The language of thought hypothesis (LOTH),sometimes known as thought ordered mental expression (TOME), is a view in linguistics, philosophy of mind and cognitive science, forwarded by American philosopher Jerry Fodor. It describes the nature of thought as possessing "language-like" or compositional structure (sometimes known as mentalese). On this view, simple concepts combine in systematic ways (akin to the rules of grammar in language) to build thoughts. In its most basic form, the theory states that thought, like language, has syntax.
Linguistics is the scientific study of language. It involves analysing language form, language meaning, and language in context. The earliest activities in the documentation and description of language have been attributed to the 6th-century-BC Indian grammarian Pāṇini who wrote a formal description of the Sanskrit language in his Aṣṭādhyāyī.
Philosophy of mind is a branch of philosophy that studies the ontology, nature, and relationship of the mind to the body. The mind–body problem is a paradigm issue in philosophy of mind, although other issues are addressed, such as the hard problem of consciousness, and the nature of particular mental states. Aspects of the mind that are studied include mental events, mental functions, mental properties, consciousness, the ontology of the mind, the nature of thought, and the relationship of the mind to the body.
Cognitive science is the interdisciplinary, scientific study of the mind and its processes. It examines the nature, the tasks, and the functions of cognition. Cognitive scientists study intelligence and behavior, with a focus on how nervous systems represent, process, and transform information. Mental faculties of concern to cognitive scientists include language, perception, memory, attention, reasoning, and emotion; to understand these faculties, cognitive scientists borrow from fields such as linguistics, psychology, artificial intelligence, philosophy, neuroscience, and anthropology. The typical analysis of cognitive science spans many levels of organization, from learning and decision to logic and planning; from neural circuitry to modular brain organization. The fundamental concept of cognitive science is that "thinking can best be understood in terms of representational structures in the mind and computational procedures that operate on those structures."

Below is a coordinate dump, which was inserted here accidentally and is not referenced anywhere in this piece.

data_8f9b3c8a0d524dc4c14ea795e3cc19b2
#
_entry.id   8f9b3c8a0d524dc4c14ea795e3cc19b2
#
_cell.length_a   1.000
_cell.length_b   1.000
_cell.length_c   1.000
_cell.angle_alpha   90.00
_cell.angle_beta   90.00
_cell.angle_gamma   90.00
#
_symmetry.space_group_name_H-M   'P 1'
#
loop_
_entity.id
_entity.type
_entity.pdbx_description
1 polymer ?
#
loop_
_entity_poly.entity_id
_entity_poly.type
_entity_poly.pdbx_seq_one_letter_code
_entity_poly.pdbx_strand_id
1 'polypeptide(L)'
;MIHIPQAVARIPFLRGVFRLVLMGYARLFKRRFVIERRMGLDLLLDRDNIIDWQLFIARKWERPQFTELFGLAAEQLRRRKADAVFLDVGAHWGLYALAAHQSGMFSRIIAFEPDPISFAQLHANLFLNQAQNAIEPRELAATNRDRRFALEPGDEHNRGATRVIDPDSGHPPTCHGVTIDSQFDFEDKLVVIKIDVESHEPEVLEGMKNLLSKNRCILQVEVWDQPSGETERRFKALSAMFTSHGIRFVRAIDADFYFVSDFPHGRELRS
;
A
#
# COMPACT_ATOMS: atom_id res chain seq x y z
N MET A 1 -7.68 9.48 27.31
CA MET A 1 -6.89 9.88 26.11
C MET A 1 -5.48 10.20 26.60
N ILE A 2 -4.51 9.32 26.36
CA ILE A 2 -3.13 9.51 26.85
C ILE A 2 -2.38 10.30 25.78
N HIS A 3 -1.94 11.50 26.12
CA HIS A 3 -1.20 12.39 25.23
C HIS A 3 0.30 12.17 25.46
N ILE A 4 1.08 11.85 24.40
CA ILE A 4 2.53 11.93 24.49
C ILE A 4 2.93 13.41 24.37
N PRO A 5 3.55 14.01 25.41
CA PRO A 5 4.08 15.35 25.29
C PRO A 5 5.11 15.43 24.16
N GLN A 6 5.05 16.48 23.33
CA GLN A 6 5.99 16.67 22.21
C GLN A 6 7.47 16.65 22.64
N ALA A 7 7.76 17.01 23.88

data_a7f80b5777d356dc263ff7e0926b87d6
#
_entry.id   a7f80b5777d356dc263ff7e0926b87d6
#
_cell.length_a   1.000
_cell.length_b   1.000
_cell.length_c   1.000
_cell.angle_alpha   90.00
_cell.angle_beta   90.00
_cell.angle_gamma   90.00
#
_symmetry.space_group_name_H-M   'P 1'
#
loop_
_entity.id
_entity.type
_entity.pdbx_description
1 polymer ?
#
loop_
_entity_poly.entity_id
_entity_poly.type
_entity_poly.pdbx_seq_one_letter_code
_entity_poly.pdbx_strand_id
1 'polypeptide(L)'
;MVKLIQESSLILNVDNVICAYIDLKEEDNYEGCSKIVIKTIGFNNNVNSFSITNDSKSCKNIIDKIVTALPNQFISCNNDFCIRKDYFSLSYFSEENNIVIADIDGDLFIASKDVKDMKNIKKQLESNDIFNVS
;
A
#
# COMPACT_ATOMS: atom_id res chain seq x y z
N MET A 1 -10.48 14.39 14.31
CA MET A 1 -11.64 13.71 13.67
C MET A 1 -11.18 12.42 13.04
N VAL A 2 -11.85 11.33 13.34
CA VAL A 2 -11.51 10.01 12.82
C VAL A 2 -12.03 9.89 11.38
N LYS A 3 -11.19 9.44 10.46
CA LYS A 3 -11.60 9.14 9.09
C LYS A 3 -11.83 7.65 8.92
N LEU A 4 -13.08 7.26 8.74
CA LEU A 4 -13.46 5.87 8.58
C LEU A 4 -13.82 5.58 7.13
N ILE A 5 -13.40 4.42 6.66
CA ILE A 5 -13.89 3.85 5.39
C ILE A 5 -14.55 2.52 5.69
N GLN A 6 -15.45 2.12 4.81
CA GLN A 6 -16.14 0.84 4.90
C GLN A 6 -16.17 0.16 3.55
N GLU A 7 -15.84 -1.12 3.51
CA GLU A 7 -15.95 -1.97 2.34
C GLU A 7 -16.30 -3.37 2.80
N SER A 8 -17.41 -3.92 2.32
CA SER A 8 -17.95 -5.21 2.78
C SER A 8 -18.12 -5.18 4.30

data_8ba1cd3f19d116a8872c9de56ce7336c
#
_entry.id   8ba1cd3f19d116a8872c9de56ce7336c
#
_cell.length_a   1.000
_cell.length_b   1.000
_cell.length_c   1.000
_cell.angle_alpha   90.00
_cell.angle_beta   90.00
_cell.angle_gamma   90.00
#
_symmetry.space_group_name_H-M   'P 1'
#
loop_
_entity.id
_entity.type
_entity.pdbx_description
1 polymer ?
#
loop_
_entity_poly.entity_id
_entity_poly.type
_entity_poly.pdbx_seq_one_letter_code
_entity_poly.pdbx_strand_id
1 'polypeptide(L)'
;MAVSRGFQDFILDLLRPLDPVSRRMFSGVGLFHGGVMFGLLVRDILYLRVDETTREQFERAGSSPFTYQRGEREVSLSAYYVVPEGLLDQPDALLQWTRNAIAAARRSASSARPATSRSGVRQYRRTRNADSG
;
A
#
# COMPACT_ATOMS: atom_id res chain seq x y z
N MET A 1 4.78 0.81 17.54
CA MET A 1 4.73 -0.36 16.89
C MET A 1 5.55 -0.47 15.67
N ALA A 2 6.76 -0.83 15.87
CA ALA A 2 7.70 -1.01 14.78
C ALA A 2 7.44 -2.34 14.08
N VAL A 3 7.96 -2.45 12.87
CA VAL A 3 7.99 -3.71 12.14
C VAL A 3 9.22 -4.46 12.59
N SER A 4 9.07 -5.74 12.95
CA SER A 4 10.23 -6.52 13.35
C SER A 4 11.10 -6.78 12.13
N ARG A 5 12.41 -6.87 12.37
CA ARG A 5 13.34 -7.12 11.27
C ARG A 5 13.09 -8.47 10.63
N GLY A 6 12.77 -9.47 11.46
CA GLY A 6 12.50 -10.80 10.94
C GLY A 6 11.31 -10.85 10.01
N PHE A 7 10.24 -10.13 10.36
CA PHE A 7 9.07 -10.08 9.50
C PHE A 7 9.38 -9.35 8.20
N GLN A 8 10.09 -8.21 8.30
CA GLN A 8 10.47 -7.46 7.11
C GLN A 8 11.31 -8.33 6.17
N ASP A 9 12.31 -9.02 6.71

Using empirical data drawn from linguistics and cognitive science to describe mental representation from a philosophical vantage-point, the hypothesis states that thinking takes place in a language of thought (LOT): cognition and cognitive processes are only 'remotely plausible' when expressed as a system of representations that is "tokened" by a linguistic or semantic structure and operated upon by means of a combinatorial syntax.Linguistic tokens used in mental language describe elementary concepts which are operated upon by logical rules establishing causal connections to allow for complex thought. Syntax as well as semantics have a causal effect on the properties of this system of mental representations.
A mental representation, in philosophy of mind, cognitive psychology, neuroscience, and cognitive science, is a hypothetical internal cognitive symbol that represents external reality, or else a mental process that makes use of such a symbol: "a formal system for making explicit certain entities or types of information, together with a specification of how the system does this".
Cognition is "the mental action or process of acquiring knowledge and understanding through thought, experience, and the senses". It encompasses many aspects of intellectual functions and processes such as attention, the formation of knowledge, memory and working memory, judgment and evaluation, reasoning and "computation", problem solving and decision making, comprehension and production of language. Cognitive processes use existing knowledge and generate new knowledge.